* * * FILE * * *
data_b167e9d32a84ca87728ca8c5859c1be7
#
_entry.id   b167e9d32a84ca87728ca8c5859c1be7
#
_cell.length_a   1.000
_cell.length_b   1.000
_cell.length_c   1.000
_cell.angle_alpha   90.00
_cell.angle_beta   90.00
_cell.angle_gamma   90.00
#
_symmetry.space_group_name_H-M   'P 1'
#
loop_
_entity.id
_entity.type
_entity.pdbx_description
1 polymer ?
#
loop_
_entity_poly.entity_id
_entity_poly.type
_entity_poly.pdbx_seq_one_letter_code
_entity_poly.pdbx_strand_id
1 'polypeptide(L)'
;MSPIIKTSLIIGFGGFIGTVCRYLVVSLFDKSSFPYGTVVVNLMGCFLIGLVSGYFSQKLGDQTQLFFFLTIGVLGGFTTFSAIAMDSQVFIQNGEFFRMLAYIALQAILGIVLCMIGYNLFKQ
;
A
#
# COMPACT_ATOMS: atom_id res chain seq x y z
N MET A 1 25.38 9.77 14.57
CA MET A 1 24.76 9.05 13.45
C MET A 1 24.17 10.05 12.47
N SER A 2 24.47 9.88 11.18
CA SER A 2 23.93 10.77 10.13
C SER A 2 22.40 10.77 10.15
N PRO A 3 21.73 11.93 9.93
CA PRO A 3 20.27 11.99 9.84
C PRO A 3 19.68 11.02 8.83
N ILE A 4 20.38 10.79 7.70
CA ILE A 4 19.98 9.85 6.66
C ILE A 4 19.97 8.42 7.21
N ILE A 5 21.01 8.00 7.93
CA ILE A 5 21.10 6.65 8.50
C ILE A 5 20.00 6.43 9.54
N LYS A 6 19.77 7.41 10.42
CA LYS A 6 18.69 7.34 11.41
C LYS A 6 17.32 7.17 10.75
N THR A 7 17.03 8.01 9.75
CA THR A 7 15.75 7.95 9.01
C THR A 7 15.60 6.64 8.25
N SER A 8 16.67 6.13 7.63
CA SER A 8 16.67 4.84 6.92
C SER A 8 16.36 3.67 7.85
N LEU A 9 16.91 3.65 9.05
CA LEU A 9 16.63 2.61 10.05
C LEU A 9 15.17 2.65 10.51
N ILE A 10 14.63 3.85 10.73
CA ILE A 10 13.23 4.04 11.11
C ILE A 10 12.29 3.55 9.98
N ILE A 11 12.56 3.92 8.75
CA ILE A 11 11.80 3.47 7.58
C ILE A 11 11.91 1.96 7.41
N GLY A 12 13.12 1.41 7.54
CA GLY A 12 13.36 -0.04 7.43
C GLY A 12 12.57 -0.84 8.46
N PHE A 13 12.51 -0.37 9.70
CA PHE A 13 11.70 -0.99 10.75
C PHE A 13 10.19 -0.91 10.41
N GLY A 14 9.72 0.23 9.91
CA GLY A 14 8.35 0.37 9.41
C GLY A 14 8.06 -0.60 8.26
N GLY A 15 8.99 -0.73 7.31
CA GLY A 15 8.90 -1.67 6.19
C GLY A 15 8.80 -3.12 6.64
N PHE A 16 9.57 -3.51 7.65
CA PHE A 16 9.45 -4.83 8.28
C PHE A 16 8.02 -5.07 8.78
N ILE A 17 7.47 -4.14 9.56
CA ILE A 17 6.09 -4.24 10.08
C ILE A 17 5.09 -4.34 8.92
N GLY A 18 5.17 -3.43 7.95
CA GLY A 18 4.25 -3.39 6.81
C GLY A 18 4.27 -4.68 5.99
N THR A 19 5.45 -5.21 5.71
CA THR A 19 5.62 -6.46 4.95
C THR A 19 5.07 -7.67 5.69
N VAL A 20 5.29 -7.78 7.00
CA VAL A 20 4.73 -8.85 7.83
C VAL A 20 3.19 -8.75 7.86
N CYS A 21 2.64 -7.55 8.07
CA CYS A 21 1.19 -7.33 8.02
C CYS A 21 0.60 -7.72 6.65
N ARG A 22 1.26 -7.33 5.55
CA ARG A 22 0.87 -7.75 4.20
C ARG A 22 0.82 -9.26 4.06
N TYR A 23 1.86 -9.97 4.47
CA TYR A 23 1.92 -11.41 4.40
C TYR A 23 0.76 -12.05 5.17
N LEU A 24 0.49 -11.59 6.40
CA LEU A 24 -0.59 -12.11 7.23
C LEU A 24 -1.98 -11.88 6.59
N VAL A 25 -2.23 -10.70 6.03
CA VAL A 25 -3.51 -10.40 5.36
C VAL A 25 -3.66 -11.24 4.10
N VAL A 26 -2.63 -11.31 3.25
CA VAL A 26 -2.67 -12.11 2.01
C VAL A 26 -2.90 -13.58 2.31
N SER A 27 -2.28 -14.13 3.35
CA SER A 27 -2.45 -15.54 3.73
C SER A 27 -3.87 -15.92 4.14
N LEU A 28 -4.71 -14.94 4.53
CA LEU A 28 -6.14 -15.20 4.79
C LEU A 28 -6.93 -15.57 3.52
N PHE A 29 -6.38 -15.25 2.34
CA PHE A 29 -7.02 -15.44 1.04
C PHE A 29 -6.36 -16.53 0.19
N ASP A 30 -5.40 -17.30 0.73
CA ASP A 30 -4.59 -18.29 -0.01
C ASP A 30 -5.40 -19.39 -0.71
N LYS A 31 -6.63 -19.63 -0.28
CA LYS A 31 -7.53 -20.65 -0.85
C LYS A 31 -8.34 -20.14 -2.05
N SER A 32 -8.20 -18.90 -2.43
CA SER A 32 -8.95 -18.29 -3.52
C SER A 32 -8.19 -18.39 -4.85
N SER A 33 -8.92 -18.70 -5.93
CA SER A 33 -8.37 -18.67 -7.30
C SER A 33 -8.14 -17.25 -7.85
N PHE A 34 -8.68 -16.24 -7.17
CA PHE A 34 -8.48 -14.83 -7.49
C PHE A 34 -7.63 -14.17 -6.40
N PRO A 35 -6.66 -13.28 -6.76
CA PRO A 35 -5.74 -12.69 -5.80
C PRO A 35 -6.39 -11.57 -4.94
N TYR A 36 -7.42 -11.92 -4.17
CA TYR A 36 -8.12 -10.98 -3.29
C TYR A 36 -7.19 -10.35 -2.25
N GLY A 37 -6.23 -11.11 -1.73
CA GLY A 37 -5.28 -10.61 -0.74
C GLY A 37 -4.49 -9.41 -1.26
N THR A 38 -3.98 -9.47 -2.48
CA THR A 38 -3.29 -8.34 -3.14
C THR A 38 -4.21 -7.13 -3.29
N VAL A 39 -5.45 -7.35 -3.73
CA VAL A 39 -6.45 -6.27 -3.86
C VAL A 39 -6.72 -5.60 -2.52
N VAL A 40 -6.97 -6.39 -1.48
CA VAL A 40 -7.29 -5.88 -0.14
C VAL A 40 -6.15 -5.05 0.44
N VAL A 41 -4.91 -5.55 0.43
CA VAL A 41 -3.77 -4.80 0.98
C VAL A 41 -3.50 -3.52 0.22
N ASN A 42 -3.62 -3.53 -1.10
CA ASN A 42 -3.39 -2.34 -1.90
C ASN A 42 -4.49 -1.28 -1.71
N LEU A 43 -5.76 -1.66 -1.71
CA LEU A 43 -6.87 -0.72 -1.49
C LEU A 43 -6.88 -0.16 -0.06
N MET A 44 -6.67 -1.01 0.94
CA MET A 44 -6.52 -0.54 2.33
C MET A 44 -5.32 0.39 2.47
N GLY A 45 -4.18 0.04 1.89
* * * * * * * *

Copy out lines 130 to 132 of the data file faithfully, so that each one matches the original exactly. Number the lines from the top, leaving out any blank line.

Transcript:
N PHE A 34 -8.68 -16.24 -7.17
CA PHE A 34 -8.48 -14.83 -7.49
C PHE A 34 -7.63 -14.17 -6.40